Comics/Graphic Novels

Retro Comic Rewind: Tippy Teen

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Eileen Gonzalez

Contributing Editor

Eileen's primary literary love is comic books, but she’s always on the lookout for her next literary adventure no matter what form it takes. She has a Bachelor's in media studies, a Master's in digital communication, a smattering of published short stories, and a seriously cute dog. Follow her on Bluesky.

Some comics go down in history as masterful examples of the craft and are beloved by multiple generations. And others end up at the landfill. In this series, I’ll be looking back on some forgotten series to better understand what kind of comics our ancestral nerds were reading in the days of rotary phones and record players.

Today’s subject: Tippy Teen!

Tippy Teen #1 cover
“Teeners” is a strong contender for worst word ever.

The Context

Archie has been popular since the 1940s. Like, really popular. According to Michelle Nolan’s book Archie’s Rivals in Teen Comics, 1940s–1970s, well over a hundred teen humor comics sprang up in the first 30 years after Archie‘s debut, trying to profit off that winning formula. But, since the mid-70s, Archie has been left to play the field alone as his “rivals” faded into obscurity.

Tippy Teen — billed first as “America’s Teen-age Sweetheart,” and later as “America’s Swingiest Teener” — was one of the last knockoffs to try her luck.

The Creators

According to Nolan, Tippy Teen‘s publisher, Tower Comics, was the only new comics publisher to hit the scene in 1965. I already talked about Tower back when I reviewed their other flagship title, T.H.U.N.D.E.R. Agents. In brief, Tower only existed from 1965 to 1969, during which time they ambitiously tried to create their own superhero universe and their own teen humor universe. Obviously, their success was short-lived, despite the truly ridiculous amount of talent they managed to attract.

In the case of Tippy Teen, that talent took the form of just about everybody who worked on vintage Archie. Harry Lucey? Check. Dan DeCarlo and Vincent DeCarlo? Double check. Samm Schwartz? Checkity-check. They even got Jack Mendelsohn, who would go on to write for the Sabrina the Teenage Witch animated series, among many other things. Later issues prominently feature work from Doug Crane, future animator on shows like He-Man and The Smurfs.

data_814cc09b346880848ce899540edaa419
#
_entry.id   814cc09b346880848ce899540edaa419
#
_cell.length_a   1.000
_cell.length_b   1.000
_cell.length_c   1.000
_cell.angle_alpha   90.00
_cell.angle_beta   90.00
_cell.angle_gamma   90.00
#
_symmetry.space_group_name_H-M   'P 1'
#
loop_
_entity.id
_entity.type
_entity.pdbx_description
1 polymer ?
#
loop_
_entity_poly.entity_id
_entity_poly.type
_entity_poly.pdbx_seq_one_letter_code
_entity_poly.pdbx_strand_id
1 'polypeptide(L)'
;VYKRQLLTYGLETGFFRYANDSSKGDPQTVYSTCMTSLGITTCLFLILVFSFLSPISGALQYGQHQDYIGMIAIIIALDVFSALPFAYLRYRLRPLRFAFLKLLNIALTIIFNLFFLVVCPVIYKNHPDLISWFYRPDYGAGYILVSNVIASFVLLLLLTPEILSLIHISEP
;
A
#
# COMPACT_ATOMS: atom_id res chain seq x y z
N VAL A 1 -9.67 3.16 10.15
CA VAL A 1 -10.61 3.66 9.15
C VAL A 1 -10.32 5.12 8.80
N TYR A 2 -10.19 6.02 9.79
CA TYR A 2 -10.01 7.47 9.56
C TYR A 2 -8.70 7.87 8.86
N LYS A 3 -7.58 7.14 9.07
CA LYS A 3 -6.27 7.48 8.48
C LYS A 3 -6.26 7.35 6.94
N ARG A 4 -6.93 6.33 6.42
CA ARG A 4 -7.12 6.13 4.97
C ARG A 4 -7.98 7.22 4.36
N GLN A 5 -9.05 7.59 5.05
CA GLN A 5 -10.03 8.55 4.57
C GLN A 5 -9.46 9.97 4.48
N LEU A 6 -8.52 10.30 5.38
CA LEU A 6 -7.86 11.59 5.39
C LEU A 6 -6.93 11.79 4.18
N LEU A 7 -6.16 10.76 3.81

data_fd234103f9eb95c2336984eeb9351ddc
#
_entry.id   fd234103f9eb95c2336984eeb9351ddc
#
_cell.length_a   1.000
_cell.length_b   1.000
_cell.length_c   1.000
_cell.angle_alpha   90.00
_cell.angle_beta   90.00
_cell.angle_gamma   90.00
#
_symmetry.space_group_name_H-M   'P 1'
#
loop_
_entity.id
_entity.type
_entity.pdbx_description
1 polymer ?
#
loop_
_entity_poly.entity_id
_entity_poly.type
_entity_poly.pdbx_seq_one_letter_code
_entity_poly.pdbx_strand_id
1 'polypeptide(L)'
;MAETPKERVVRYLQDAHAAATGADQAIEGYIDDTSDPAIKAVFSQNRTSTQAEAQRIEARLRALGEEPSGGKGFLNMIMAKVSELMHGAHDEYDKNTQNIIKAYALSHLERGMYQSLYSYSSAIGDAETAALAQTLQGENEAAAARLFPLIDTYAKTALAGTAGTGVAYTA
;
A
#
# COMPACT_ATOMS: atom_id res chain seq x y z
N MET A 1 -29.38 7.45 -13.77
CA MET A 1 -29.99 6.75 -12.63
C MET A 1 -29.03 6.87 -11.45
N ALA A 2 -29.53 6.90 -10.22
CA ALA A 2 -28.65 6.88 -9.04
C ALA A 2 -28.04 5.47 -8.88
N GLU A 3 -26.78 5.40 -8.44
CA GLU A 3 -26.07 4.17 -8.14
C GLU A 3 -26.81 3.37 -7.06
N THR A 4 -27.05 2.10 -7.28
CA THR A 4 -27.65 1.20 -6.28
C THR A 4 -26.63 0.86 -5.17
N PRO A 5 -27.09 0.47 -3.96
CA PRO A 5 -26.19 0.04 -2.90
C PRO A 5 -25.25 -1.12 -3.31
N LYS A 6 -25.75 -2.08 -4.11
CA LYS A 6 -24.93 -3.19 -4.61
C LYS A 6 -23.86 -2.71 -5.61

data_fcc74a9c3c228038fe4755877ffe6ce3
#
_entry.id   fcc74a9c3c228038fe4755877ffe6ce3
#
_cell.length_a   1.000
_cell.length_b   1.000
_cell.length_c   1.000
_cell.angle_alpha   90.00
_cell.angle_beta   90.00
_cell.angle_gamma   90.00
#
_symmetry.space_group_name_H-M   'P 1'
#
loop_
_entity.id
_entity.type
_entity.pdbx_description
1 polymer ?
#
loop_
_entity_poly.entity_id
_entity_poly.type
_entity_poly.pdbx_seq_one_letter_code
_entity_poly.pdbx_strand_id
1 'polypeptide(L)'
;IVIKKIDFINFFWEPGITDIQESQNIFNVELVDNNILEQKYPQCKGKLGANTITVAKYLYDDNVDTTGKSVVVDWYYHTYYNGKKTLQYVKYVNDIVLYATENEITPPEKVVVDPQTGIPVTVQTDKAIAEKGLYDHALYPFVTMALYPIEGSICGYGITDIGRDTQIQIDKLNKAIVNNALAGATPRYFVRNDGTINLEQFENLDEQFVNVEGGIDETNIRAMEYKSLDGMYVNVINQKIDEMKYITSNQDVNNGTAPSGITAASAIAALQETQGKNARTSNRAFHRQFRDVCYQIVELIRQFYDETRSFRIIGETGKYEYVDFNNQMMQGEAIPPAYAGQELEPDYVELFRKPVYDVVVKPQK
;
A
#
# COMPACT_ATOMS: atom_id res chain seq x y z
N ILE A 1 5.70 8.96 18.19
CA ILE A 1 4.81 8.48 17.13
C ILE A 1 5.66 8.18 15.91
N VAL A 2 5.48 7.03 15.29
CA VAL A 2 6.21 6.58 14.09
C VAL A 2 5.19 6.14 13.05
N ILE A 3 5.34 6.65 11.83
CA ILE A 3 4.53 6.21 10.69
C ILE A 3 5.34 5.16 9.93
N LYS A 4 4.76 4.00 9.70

In other words, the creative team (at the start of the book, anyway…) is ludicrously talented, and I have very high expectations for this comic now.

The Comic

I can’t say much for the series’ originality: when I said it was an Archie knockoff, I meant it. It stars Tippy Teen (yes, that is her full name), a boy-crazy blonde with a knack for wackiness. Her friends include Tommy Trippit, her clumsy red-headed boyfriend; Go-Go West, a cynical, snarky brunette; Peggy Fleagle, Tippy’s glamorous and snobbish rival; Animal, a jock with muscles bigger than his brain; Egghead Eggers, nerd-in-residence; and Ashley Hartburn, the school bully. Also, may I just say those names are exquisite.

Two panels of Tippie Teen featuring Tippie Teen and Go-Go West talking about a professor in the school yard. Tippy says "Gleeps, Go-Go! Isn't that new professor Cadwell the dreamiest EVER? No wonder Mme. Curie took up chemistry!" In the next panel she continues, "And all that utterly luscious wavy hair!" to which Go-Go responds, "Wouldn't you know it'd be wasted on a mere man?"
If it looks like an Archie comic and quacks like an Archie comic…

It’s less than original in other ways, too: the creators straight-up plagiarize stories from other teen humor comics. Look at the first panel from the story “Negative Results” in Tippy Teen #14, published in 1967.

Animal lounges while Tommy paces the school paper's headquarters, worrying about deadlines.

Now let’s play Spot the Difference with the first panel from the story “Front-Page Stuff” in Quality Comics’ Candy #63, published in 1956.

Orville lounges while Ted paces the school paper's headquarters, worrying about deadlines.

Even the name of their hometown, Centerville, appears to have been stolen from Marvel’s Patsy Walker, though I will concede that it’s not exactly a super-distinctive name and the replication could be coincidence. (Patsy would later go from being Marvel’s queen of teen comedy to the superhero Hellcat!)

Nolan indicates this type of swiping wasn’t unheard of in teen humor comics, but what gets me is how blatant and shameless it is!